Nurses Close Gaps in LGBTQ Patient Care

 In Nurses Weekly

Nurse practitioner Catherine Trossello, DNP, FNP-BC, AAHIVS, and her colleagues at Callen-Lorde Community Health Center in New York City were exploring the possibility of starting a nurse practitioner fellowship focused on caring for LGBTQ patients when they discovered a surprising fact. They learned that theirs would be the first fellowship in the country to offer this type of postgraduate specialty training for NPs.

In a country where more than 11 million people identify as lesbian, gay, bisexual or transgender, health education related to this patient population is surprisingly low, said Trossello.

Her team evaluated the amount of time nurses, physician assistants and physicians spend learning about LGBTQ patients and their care in training programs, and the numbers ranged from one hour up to 40 hours.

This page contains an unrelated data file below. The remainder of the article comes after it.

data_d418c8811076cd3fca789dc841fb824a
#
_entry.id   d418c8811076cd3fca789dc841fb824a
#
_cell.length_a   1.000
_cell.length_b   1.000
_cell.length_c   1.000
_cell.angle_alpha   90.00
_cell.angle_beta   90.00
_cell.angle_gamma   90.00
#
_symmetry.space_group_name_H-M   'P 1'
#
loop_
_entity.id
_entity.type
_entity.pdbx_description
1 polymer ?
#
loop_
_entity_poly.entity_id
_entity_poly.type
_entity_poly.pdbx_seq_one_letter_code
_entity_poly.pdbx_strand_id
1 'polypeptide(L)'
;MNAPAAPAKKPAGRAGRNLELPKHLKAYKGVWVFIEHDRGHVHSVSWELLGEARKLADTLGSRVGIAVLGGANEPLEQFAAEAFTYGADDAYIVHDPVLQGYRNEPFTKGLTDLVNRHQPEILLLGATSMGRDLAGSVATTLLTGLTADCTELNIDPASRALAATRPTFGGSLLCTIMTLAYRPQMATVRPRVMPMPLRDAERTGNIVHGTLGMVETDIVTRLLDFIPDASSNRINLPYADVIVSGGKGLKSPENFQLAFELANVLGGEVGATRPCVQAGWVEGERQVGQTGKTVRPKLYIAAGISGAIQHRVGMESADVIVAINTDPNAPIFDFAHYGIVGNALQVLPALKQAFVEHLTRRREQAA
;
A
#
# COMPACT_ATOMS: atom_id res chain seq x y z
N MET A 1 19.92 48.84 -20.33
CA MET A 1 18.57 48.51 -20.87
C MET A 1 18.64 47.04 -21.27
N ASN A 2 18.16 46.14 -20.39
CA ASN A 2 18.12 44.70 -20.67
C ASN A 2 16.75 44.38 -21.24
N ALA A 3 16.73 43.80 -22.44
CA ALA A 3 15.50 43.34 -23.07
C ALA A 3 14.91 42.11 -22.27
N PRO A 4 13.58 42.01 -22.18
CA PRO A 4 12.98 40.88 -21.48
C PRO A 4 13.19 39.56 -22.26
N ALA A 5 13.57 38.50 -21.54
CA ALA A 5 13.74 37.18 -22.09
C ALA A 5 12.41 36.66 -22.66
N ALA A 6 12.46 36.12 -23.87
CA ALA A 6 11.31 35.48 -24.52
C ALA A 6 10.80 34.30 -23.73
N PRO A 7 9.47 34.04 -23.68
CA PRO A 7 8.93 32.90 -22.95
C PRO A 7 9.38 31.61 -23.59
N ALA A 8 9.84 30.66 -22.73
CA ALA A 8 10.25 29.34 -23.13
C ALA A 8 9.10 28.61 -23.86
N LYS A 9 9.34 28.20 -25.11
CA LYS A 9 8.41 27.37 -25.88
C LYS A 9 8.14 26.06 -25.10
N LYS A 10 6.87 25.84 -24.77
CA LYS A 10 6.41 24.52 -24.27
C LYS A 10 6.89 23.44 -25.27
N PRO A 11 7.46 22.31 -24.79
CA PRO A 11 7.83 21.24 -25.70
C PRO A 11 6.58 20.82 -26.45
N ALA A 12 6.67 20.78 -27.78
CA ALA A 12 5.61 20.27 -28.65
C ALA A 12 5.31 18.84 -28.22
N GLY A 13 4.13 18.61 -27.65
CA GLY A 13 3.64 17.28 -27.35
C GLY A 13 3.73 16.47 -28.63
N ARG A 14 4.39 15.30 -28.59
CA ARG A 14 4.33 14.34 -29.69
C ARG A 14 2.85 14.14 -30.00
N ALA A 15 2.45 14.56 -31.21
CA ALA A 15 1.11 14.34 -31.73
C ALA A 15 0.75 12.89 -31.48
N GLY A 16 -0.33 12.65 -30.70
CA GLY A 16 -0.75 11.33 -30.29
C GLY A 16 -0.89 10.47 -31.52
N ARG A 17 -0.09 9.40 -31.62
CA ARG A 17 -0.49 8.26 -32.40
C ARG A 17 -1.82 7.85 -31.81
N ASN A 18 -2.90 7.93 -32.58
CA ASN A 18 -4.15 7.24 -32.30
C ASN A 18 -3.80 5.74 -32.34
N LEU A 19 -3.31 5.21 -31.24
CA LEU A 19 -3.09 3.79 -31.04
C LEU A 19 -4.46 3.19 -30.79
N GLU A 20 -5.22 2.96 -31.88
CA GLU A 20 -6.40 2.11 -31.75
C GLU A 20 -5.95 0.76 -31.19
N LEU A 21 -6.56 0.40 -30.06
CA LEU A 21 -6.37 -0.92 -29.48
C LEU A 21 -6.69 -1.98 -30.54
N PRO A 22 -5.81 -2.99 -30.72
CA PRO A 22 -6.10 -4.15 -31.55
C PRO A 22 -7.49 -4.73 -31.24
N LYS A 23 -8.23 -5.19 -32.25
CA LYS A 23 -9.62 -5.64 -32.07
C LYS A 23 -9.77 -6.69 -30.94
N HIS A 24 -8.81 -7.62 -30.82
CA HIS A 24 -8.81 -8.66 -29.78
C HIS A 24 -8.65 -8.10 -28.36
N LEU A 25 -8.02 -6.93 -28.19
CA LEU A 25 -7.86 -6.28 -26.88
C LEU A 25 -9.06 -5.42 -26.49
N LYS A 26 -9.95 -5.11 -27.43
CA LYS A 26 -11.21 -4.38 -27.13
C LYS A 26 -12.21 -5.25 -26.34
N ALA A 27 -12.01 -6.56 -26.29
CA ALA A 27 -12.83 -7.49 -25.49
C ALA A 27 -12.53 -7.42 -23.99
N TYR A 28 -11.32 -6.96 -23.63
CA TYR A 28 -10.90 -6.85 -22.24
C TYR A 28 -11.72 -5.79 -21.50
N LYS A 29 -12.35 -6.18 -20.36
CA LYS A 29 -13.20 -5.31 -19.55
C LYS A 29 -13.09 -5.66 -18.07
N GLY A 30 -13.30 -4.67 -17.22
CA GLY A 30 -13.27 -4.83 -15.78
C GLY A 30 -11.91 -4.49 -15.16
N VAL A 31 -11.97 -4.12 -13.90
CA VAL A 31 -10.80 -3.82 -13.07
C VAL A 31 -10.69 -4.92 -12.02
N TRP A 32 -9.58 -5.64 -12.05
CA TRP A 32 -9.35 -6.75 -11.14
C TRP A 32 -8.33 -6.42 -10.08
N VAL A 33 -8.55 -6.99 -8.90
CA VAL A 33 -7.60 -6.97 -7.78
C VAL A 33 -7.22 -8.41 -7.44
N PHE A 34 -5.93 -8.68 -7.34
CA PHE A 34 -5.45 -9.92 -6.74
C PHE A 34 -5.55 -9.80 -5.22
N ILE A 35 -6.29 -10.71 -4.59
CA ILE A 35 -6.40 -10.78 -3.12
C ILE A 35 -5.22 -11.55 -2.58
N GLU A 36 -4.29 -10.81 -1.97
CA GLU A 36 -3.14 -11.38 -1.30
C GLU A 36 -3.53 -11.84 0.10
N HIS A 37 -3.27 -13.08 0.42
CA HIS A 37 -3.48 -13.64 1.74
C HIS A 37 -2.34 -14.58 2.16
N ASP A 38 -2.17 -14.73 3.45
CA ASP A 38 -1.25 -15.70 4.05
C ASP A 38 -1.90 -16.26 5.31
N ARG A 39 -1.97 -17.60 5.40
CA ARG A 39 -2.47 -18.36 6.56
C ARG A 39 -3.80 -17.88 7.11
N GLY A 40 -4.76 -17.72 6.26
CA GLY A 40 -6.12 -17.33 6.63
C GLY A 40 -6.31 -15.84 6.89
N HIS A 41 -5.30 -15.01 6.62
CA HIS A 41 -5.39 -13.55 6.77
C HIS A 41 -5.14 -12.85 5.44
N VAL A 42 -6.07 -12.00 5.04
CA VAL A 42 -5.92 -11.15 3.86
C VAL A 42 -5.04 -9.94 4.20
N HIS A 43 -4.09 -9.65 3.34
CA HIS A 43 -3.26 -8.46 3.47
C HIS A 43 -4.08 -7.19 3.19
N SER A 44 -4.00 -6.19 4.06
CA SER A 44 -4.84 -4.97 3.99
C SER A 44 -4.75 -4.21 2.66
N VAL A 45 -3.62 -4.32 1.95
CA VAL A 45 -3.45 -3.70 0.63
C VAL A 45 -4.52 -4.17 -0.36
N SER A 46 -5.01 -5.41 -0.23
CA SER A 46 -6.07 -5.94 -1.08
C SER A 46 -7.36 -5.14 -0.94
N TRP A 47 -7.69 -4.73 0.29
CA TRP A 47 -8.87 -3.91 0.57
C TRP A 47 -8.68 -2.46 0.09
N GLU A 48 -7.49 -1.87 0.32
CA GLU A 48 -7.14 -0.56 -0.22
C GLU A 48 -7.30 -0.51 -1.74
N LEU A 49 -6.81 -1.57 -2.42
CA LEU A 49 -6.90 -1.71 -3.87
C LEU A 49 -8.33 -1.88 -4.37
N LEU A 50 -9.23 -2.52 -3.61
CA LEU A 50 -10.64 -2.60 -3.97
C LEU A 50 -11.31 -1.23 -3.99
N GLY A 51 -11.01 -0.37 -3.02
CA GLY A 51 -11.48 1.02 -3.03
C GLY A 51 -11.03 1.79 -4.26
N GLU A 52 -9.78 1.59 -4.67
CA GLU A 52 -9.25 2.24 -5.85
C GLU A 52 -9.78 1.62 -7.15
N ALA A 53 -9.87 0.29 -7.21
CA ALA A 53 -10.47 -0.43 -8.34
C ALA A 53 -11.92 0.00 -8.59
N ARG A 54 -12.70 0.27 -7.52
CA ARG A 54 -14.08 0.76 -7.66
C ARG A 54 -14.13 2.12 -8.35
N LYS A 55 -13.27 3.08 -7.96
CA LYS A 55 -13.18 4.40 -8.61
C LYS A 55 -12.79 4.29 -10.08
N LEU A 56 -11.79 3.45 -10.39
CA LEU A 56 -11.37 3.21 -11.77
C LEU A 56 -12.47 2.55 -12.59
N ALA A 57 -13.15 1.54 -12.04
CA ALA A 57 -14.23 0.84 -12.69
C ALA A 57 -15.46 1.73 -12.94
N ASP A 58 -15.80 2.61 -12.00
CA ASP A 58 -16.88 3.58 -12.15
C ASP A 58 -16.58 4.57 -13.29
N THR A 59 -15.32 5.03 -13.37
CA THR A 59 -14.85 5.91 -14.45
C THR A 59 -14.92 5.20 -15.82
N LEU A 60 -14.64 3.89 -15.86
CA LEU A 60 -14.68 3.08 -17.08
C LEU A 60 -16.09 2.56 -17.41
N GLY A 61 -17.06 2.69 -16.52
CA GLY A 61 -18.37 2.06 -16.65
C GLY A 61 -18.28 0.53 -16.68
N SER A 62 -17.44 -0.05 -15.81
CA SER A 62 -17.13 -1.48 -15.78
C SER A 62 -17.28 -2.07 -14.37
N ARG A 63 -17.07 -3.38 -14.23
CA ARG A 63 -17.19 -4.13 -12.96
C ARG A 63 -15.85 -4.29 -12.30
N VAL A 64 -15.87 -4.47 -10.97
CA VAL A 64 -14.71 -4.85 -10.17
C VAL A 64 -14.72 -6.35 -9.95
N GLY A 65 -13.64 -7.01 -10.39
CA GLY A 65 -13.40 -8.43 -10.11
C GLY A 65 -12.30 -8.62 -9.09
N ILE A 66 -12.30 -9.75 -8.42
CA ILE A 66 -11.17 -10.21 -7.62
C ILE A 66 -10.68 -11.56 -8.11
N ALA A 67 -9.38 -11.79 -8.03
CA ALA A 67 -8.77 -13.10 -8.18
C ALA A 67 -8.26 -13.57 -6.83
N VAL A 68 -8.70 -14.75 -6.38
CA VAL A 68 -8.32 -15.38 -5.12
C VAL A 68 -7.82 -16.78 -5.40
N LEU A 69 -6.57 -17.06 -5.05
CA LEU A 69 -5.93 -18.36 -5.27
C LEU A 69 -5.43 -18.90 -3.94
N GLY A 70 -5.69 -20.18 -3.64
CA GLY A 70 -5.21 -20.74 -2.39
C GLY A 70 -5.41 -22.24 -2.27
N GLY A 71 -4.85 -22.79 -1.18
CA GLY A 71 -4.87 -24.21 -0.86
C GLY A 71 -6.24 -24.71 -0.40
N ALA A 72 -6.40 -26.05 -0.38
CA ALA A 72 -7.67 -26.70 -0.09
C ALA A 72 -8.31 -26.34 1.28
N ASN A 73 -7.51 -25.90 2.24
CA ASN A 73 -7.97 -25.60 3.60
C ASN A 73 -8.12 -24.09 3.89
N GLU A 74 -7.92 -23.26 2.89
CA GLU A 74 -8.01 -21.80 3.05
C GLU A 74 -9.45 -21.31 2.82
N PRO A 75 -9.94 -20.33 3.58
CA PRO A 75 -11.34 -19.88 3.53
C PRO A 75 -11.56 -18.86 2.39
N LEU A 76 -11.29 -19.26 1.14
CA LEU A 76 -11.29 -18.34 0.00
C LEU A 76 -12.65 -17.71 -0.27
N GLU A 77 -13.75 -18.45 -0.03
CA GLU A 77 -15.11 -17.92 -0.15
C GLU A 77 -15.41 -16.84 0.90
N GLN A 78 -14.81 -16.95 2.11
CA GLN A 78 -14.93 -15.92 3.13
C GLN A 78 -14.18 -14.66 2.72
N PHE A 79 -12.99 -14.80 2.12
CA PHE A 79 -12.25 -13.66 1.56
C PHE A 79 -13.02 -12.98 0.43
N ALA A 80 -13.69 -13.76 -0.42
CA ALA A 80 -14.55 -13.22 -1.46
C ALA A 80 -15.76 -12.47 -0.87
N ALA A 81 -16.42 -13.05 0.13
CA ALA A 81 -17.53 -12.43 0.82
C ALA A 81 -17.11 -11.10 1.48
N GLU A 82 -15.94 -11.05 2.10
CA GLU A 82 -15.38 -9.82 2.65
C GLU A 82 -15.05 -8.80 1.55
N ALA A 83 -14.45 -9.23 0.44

“Many health care providers are entering the clinical setting without understanding critical aspects of care related to hormone therapy, HIV prevention, increased risks for certain diseases and other health issues,” Trossello said.

Callen-Lorde specializes in addressing the needs of LGBTQ patients, and the demand for services is such that there is an ongoing waiting list of patients—including from other states—who are interested in services.

The new one-year fellowship will be open for applications this month and offered to two NPs the first year. The goal is to increase to four NPs by the second year.

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